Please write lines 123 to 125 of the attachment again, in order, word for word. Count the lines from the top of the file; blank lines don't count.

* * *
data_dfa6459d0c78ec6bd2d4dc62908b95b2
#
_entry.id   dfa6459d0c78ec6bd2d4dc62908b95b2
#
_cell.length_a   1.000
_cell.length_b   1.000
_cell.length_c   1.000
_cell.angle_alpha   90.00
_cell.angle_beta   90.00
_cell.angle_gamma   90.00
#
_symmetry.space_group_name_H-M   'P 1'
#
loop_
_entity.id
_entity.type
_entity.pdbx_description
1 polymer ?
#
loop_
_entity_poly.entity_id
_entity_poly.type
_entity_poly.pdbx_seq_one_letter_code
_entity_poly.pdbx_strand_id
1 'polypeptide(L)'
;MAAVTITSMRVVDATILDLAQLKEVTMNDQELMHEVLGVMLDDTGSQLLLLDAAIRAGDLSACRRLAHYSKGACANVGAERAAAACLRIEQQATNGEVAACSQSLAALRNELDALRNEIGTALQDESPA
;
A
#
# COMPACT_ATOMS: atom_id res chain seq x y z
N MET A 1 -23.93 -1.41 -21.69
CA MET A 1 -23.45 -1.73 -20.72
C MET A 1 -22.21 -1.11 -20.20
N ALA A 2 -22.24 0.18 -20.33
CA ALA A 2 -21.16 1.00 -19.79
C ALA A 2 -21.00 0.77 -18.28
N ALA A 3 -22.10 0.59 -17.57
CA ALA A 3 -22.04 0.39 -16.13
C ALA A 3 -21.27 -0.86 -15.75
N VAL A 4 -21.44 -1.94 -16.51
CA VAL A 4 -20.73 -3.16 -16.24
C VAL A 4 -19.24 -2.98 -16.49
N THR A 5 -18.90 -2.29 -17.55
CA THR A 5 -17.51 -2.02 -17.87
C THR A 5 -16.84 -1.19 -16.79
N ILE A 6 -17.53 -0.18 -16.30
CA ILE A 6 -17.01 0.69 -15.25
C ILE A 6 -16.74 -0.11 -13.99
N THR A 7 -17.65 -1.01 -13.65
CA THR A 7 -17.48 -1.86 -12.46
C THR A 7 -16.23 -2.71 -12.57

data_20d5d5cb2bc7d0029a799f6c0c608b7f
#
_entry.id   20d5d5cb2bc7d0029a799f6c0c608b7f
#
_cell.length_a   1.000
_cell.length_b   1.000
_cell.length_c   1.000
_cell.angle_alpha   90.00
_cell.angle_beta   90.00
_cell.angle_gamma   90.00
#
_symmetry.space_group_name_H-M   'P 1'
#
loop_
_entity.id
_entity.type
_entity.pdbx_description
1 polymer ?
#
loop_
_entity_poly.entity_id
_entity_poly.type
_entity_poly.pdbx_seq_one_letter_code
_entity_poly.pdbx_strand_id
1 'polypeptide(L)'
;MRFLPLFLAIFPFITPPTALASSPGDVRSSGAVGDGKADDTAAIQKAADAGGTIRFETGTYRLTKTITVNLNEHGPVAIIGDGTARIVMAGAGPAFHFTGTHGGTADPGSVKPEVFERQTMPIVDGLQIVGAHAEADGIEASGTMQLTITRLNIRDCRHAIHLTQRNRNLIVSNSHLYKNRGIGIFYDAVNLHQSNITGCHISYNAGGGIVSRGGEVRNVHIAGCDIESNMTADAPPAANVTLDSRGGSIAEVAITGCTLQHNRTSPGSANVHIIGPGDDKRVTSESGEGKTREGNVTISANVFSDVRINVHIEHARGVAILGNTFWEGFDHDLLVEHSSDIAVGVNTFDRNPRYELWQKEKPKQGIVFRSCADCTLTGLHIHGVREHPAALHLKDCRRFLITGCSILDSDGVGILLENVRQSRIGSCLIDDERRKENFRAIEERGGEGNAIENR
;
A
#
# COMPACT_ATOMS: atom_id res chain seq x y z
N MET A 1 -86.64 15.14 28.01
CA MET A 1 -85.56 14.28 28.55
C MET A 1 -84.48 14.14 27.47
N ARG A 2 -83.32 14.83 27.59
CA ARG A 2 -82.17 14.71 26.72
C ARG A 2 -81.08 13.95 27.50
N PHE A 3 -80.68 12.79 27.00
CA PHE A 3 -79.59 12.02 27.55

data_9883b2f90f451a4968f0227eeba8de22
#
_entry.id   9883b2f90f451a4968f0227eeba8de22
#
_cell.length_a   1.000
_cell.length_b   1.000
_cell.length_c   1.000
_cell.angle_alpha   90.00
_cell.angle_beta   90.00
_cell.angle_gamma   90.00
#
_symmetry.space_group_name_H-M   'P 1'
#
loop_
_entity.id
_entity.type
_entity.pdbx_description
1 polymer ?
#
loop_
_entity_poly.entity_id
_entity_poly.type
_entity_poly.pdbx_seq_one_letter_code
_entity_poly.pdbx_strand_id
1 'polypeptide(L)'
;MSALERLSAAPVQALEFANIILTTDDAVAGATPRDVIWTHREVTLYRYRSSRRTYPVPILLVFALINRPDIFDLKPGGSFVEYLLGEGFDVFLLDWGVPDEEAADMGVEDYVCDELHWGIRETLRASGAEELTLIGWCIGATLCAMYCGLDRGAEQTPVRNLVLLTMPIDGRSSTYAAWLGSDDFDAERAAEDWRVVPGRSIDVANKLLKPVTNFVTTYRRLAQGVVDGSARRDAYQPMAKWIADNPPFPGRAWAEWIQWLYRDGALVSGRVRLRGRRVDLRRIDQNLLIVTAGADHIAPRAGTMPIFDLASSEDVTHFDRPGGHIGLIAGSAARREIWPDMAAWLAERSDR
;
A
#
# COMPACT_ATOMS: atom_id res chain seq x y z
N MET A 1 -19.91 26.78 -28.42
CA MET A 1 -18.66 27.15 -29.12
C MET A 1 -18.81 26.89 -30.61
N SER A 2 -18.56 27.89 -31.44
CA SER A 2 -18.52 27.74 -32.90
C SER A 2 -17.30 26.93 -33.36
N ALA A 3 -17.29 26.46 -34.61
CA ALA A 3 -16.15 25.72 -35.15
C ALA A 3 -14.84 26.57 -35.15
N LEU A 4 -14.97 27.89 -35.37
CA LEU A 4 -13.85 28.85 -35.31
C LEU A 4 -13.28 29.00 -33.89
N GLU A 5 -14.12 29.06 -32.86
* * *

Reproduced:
N SER A 2 -18.56 27.89 -31.44
CA SER A 2 -18.52 27.74 -32.90
C SER A 2 -17.30 26.93 -33.36